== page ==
Attrition is a more dependable approach in part because the force quality required to execute combined-arms operations at scale is often difficult to maintain and reconstitute later in a conventional war. The Ukrainian armed forces have had to undergo cycles of reconstituting and rebuilding formations, often after losing more experienced soldiers and leaders to attrition. New units often consist of mobilised personnel, officers from other formations, and those who were promoted in grade, most without any professional military education. The emphasis therefore has to be on the fundamentals to build planning capacity within battalion and brigade staffs. This is required before higher levels of coordination are possible and instilling a major doctrinal evolution into a traditionally fires-centred military is feasible.

Furthermore, Ukraine’s principal problem in the 2023 offensive was not an inability to conduct combined-arms manoeuvre. While it is true the new brigades trained by Western countries struggled to coordinate combat arms, this was ancillary rather than central to the offensive’s failure. Accordingly, it is incorrect to conclude that Ukrainian forces could not succeed because they could not fight like a Western military, or that fighting like a Western military doctrinally requires air superiority, without which success is impossible. In fact, Ukraine made progress by trying to gain better positions, fighting for relative fires advantage that reduced overall losses, and made Russia pay a high price to defend terrain. Fighting like a Western military is not necessarily a recipe for success in this war. As many Ukrainian soldiers have suggested, the operating environment is such that some Western tactics and techniques appear unsuitable or dated.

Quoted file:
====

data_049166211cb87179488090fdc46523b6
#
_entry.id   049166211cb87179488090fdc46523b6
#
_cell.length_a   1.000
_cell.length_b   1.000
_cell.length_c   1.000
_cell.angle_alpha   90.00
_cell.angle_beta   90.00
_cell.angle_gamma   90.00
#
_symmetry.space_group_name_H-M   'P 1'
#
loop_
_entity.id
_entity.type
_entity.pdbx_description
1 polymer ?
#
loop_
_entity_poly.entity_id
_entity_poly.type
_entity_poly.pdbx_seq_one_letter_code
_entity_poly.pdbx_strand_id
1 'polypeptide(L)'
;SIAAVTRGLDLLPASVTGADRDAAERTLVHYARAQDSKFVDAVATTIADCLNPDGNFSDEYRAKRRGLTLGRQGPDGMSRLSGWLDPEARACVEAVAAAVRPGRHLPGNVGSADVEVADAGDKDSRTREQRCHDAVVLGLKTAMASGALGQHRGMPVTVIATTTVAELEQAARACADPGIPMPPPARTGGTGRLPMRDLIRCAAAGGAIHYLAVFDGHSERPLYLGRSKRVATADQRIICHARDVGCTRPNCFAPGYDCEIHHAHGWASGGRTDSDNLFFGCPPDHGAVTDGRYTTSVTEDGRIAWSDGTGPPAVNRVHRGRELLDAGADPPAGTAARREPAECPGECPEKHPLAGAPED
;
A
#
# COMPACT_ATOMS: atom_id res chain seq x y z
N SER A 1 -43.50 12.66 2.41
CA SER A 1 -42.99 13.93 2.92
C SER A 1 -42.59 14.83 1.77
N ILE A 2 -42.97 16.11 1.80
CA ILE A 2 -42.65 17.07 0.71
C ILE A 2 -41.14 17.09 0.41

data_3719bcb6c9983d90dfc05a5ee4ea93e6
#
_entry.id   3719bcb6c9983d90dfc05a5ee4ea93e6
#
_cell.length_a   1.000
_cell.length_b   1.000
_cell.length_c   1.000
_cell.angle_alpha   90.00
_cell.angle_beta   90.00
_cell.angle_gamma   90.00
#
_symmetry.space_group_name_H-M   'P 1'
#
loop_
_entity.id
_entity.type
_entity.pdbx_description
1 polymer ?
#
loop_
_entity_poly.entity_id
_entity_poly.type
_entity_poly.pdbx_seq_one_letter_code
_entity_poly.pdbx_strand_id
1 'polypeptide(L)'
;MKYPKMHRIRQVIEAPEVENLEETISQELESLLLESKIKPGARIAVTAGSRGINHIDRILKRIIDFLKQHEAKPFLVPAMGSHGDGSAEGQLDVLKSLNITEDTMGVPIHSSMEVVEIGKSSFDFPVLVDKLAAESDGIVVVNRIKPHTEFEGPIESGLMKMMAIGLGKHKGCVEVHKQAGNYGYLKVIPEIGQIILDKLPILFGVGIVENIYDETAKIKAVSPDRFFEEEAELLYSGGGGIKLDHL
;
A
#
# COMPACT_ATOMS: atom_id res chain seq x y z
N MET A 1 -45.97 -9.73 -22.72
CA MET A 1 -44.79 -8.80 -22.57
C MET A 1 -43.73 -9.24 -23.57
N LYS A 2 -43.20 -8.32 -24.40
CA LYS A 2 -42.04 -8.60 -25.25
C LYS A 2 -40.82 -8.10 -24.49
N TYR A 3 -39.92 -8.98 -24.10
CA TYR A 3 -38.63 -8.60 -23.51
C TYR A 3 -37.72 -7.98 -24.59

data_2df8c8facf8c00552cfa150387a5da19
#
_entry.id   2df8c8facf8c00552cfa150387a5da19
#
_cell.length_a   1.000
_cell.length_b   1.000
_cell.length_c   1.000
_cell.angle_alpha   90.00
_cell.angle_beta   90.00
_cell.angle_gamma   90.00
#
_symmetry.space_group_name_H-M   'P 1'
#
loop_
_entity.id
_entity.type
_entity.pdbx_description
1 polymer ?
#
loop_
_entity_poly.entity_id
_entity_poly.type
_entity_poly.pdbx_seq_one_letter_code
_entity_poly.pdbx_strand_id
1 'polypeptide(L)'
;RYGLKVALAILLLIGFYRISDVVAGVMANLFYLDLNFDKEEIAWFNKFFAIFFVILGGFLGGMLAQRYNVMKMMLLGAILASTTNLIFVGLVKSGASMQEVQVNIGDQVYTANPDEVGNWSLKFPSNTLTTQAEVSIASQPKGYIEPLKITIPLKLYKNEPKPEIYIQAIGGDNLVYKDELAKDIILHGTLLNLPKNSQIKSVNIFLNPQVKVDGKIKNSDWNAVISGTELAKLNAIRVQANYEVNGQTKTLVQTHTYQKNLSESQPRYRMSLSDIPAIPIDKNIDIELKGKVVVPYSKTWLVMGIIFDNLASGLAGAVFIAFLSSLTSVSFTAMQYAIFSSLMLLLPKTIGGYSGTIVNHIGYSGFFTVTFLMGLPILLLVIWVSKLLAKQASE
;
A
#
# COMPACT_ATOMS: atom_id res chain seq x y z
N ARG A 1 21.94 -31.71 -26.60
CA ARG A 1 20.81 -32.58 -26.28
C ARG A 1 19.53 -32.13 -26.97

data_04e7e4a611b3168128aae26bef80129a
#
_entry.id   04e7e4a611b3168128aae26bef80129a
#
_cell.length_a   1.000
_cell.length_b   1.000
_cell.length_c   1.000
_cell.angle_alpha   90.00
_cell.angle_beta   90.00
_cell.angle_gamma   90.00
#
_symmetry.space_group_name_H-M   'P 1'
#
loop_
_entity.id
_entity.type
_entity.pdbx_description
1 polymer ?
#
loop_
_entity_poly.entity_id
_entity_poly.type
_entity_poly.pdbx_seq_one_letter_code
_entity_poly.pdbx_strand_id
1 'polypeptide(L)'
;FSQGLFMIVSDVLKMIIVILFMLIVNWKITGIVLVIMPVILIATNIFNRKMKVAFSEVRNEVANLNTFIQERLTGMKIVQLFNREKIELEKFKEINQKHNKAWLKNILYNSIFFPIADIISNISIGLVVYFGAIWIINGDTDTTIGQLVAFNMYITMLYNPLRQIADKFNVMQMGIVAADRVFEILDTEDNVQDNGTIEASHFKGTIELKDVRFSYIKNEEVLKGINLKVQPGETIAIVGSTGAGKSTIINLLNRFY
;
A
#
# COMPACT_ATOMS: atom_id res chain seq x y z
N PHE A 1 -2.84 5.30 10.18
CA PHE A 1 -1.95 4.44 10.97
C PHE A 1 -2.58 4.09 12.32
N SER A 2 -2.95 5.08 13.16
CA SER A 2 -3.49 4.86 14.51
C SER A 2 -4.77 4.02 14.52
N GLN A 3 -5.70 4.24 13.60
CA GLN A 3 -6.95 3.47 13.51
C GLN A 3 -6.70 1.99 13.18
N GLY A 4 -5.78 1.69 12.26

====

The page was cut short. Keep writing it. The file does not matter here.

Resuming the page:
Restoring Ukraine’s advantage
In a prior article discussing the course of the war in 2022, we assessed that combined-arms training and precision-strike systems would not prove sufficient to escape attrition in the coming offensive. Assuming Ukraine and the West now accept the unavoidability of a long war, both need to settle on a long-term strategy to effectively defend against Russian offensive operations, reconstitute Ukrainian forces and maintain pressure on the Russian military with the goal of restoring a battlefield advantage to Ukrainian armed forces. The strategy should cast 2024 as a pivotal year, with an eye to restoring the ability to conduct a successful offensive in 2025.

At this point, Russia has several material advantages. It is likely to retain an artillery-fire edge over the course of the year and beyond. Russia will also continue regenerating combat power, recruiting more than 10,000 troops per month. It will probably hold the strategic initiative along much of the 1,000 km front line and expand its strike campaign against Ukraine given increased production of drones and cruise missiles. Moreover, Moscow is now set to spend 6% of GDP on defence – a significant increase – and the real figure may be closer to 8%. Its apparent intent is to overwhelm Ukraine through defence-industrial mobilisation and sustained regeneration of combat forces.

The most effective way for Ukraine to rebuild its advantage is to mount an effective defence in depth, which will reduce Ukraine’s losses and ammunition requirements. At present, Russia holds the defensive advantage, on account of dedicated engineering brigades, machinery and the capacity to fortify quickly, as well as extensive minefields and sophisticated minelaying systems, including those capable of distance mining. A better defence would also permit Ukraine to restructure its force deployments, rotate brigades and free up parts of the military for reconstitution.